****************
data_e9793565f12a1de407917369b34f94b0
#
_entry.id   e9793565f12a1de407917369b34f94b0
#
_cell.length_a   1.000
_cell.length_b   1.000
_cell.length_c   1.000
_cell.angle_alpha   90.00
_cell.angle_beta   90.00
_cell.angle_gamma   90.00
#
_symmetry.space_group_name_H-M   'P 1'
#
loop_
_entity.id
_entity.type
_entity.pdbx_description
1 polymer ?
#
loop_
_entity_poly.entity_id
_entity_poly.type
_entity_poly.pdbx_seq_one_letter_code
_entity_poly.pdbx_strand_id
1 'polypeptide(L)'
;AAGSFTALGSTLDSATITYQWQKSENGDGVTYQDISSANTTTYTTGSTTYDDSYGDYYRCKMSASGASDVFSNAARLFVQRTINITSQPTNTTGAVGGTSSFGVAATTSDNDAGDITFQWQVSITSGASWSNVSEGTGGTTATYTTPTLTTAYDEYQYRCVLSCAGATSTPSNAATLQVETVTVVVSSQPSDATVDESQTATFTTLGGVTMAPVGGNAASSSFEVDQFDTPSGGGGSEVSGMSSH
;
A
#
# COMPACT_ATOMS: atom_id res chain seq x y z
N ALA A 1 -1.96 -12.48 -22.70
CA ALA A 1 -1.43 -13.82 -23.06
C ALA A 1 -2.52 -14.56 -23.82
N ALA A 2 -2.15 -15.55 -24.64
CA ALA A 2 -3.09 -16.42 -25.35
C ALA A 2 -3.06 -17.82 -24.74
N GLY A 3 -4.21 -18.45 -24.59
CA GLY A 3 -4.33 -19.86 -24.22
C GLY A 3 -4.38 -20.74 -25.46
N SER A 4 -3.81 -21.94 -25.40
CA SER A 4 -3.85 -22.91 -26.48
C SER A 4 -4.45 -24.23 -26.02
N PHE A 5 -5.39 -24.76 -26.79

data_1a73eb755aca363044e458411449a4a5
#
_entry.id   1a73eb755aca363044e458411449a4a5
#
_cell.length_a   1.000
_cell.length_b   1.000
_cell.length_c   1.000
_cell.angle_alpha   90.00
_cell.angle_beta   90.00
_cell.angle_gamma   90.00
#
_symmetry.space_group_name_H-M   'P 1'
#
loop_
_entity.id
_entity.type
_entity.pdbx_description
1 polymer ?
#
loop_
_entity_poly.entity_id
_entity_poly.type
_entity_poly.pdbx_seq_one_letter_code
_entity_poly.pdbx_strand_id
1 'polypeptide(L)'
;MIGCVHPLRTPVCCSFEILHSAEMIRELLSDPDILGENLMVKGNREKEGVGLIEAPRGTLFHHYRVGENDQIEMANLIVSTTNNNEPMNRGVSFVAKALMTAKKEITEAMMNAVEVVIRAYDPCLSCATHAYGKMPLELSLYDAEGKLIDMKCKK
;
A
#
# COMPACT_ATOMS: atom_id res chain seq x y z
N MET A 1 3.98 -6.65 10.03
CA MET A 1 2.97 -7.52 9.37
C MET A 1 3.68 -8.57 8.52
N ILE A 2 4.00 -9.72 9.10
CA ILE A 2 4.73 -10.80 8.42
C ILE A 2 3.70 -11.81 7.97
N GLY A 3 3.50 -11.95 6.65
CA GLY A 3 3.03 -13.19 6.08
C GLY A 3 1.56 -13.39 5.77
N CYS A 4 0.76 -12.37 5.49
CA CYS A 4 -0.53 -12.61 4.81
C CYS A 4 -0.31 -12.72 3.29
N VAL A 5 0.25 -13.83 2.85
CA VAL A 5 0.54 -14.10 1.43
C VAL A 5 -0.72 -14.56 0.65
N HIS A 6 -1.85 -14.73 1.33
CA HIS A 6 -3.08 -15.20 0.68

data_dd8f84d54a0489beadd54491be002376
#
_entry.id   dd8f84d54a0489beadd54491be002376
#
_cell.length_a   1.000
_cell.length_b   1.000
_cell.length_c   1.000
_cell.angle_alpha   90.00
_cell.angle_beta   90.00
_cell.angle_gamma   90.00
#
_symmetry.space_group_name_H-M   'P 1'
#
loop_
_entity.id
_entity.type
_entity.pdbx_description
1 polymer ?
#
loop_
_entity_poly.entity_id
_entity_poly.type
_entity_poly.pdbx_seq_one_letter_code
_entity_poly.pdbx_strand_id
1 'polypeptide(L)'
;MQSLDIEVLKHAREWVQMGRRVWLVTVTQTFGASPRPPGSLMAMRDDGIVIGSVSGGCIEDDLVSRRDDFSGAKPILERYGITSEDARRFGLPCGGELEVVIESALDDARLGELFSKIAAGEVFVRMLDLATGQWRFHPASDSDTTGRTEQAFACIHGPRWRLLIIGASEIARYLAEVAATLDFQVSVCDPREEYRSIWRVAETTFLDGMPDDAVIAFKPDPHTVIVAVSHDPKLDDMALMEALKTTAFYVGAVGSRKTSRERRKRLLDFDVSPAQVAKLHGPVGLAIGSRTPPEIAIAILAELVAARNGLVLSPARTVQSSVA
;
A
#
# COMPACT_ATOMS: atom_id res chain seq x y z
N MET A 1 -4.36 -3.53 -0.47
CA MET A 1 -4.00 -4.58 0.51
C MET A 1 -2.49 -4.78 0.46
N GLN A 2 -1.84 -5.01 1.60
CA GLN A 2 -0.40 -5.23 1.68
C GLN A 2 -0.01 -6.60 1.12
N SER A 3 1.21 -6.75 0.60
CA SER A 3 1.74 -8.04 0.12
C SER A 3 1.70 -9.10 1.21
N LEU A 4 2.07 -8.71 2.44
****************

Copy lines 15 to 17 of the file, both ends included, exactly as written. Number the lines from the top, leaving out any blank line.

_entity.id
_entity.type
_entity.pdbx_description